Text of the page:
Now that the Oculus Rift and the HTC Vive are launching, thus beginning Virtual-reality’s re-emergence into the mass-market, content creators should start creating content for this new medium.
When it comes to gaming, virtual-reality is covered, with hundreds of studios working on games for the Rift, the Vive and the Playstation VR. But when it comes to content like videos, content-creators are still figuring out how to go about virtual-reality content production.
One of the main challenges is that there is no specialized equipment for it. Only now is Virtual Reality hitting the mass market, and it is an entirely new medium with different principles governing content production. Whilst for traditional mediums there are established brands like Hasseblad providing top-notch cameras, the market for 360-degree cameras still hasn’t settled.
But now, Facebook is entering the fray with its 360-degree camera array, and similar to its previous hardware ventures, the designs are open-source. Since Facebook owns Oculus, it is in its best interest that content-creators start producing VR Content, and an open-source design is exactly the sort of thing to get manufacturers off their laurels.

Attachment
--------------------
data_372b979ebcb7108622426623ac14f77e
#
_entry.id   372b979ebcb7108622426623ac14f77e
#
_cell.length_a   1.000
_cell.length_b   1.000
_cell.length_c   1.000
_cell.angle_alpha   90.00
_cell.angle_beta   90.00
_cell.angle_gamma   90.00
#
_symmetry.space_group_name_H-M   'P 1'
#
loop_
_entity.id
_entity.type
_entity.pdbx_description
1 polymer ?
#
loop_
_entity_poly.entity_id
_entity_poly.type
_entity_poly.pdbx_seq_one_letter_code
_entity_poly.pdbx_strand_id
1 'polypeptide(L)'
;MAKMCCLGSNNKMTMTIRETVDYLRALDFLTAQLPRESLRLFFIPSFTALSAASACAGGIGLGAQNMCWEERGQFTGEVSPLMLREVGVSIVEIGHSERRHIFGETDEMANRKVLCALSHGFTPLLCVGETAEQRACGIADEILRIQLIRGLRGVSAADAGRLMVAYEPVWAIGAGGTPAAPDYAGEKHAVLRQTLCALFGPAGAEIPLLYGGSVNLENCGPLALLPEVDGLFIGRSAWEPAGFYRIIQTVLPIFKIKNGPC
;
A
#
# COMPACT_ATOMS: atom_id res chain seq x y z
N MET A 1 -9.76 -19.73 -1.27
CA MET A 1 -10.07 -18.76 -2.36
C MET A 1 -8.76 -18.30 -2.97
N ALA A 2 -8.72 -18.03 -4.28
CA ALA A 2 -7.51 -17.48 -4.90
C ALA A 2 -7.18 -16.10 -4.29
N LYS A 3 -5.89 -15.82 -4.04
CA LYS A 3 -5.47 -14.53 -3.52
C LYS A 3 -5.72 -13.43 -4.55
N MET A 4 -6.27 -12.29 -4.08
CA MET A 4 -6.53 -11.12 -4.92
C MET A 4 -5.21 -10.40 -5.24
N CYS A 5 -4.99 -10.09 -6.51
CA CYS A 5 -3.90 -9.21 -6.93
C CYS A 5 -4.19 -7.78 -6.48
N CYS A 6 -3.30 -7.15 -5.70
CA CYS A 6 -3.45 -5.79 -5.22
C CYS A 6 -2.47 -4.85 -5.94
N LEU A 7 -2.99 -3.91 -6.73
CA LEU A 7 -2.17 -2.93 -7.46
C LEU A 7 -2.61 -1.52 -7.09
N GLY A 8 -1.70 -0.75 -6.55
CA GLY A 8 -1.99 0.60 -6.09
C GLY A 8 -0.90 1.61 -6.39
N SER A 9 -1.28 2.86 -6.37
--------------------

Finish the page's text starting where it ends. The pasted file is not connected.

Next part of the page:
The setup includes 14 wide-angle cameras on the periphery, one fish-eye camera on the top and two on the bottom. Facebook includes the software needed to seamlessly bring together the feeds from the 17 cameras into one 360-degree videos that is sharp and free of artifacts.
It is designed for heavy-duty work, and can be used continuously for many hours. With Facebook’s software optimizations, the end image is as good as it can possibly be. The videos shot in Facebook’s array can be exported in upto 8K resolutions, and can be played on the Oculus Rift, the Gear VR and other VR Headsets.
There are several manufacturers vying for the attention of content-creators, and only time will tell which camera is the weapon of choice. What do you think?